February 4, 2007
I don’t presume to be the savviest traveler, but I have been around the block, so to speak. I’ve negotiated a foreign custom or two in my time, with success, which is much appreciated, and with failure, which is usually smilingly indulged. Folks in other parts of the world are usually tolerant of folks like us, who are trying to learn about their culture.
I sure hope that holds true with the chief of this Ghanaian village, because I think he thinks I just gave him Trisha, my fiancé, as a gift.
I could be wrong. I hope I’m wrong. Dang this cultural barrier. When we sat down for this formal interview we thought we were prepared. We had already greased the appropriate palms and brought the requisite bottle of Schnapps as a gift (to be used in some sort of "ceremonial libation," so we're told). Once we were seated across from the chief and his entourage, I introduced myself. Then when I introduced Trisha as my wife, he said, “Thank-you,” like he’d just received an offering. And I’m thinking maybe he’s got the wrong idea.
White women are prized in this part of the world, especially good-looking ones, and I’ve fielded lots of stares from would-be suitors checking her out, then sizing me up. This local chief is no different; he just happens to be dressed a bit differently, in traditional Kente cloth. Hopefully I won’t have to pull it over his head, hockey-jersey style, and break us both out of here, which I will most certainly do if he tries to keep her as a concubine.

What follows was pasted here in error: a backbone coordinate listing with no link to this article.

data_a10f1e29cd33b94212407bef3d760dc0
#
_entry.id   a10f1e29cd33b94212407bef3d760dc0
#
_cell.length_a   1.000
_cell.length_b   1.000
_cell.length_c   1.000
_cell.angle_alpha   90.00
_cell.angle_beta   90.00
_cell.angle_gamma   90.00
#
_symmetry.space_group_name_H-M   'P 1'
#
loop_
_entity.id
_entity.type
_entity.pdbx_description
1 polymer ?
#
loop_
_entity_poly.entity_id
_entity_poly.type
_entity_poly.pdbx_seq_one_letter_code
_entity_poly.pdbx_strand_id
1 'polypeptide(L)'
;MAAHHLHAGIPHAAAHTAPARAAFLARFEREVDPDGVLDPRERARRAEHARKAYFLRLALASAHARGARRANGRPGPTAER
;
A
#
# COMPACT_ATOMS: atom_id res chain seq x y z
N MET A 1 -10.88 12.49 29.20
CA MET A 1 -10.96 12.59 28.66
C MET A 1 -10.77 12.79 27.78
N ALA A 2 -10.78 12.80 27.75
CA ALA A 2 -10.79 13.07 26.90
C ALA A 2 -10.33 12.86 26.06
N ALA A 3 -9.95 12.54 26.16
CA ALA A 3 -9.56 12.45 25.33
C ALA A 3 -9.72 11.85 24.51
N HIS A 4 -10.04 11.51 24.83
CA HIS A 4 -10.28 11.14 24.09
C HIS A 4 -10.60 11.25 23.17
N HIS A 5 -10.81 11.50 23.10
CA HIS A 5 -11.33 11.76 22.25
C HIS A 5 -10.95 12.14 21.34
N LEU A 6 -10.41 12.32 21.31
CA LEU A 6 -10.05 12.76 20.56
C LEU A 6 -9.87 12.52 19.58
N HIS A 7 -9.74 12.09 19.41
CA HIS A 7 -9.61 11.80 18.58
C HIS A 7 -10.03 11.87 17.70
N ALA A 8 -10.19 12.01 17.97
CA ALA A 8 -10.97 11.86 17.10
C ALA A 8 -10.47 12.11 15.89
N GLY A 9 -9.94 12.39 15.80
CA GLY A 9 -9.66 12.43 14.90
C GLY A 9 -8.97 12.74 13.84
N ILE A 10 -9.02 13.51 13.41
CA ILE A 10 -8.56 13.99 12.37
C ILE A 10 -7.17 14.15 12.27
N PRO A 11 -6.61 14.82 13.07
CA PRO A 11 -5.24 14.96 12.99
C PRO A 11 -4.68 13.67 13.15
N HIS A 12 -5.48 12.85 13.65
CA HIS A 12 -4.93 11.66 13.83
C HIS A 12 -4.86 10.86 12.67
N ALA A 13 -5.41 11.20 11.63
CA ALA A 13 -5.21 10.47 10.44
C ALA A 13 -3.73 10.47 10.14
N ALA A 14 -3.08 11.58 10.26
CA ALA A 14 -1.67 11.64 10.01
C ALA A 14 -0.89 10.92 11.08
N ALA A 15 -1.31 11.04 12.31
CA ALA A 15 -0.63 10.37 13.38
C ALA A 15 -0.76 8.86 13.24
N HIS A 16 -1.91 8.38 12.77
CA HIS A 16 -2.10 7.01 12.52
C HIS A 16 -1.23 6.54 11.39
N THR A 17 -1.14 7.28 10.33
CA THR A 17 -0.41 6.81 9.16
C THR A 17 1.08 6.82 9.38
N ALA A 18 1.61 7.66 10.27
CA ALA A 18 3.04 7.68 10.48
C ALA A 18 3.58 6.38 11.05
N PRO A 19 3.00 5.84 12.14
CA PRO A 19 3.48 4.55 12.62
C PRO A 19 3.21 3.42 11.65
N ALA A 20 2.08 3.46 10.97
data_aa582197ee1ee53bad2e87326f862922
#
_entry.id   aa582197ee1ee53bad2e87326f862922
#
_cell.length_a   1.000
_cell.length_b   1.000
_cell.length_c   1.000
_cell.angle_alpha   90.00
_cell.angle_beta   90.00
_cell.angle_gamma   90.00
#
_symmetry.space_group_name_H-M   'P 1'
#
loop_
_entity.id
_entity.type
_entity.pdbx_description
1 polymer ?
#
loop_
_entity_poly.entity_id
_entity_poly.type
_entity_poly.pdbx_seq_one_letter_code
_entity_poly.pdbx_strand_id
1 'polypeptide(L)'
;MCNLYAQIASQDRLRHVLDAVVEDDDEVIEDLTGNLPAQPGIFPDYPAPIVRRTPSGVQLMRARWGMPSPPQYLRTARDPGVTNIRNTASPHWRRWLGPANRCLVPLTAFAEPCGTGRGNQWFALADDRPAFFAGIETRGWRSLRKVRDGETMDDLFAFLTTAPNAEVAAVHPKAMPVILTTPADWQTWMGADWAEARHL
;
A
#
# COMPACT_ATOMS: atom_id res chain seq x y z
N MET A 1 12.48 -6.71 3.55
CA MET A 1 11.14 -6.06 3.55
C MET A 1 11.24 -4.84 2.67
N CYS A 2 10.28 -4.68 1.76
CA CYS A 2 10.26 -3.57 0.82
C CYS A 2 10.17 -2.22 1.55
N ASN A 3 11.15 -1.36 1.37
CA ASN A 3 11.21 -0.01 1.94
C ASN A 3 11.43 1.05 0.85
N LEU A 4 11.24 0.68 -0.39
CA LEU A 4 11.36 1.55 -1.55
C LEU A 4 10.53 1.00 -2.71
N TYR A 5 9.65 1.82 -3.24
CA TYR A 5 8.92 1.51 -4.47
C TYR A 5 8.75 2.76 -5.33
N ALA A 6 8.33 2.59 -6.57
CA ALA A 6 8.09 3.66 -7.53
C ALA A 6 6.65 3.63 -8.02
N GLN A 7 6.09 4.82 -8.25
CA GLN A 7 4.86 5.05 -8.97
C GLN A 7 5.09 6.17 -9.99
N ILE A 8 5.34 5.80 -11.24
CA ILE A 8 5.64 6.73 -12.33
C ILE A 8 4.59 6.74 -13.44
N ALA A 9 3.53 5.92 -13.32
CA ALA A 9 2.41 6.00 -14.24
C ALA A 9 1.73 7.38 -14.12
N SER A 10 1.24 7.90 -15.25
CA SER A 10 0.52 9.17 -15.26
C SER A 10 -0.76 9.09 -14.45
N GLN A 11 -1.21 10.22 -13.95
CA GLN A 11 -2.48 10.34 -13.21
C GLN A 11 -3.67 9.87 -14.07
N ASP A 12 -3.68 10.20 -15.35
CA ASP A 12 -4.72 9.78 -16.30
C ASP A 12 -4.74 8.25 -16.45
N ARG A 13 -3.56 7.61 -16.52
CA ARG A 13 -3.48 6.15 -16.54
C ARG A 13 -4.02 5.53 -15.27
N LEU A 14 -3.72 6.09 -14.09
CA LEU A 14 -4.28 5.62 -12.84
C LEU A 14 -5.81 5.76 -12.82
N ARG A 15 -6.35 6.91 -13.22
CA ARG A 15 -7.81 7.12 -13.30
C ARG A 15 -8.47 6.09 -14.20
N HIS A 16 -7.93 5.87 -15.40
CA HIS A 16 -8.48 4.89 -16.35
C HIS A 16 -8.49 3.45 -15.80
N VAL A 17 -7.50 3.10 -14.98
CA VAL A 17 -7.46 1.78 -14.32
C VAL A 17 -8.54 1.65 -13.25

Wait a minute… he’s saying he’s not the chief. He’s the sub-chief. Well, that settles it then. Surely any contract, intentional or not, is non-binding if one of the parties is not who the other one thought. That kind of rhetoric spans the globe, I expect. Seems clear enough to me.
Might as well get down to business. And if, when it comes time to leave, these village officials make any attempts to keep my fiancé, I’ll use my new bartering skills to haggle our way out of it — or at least fetch a fair price. G.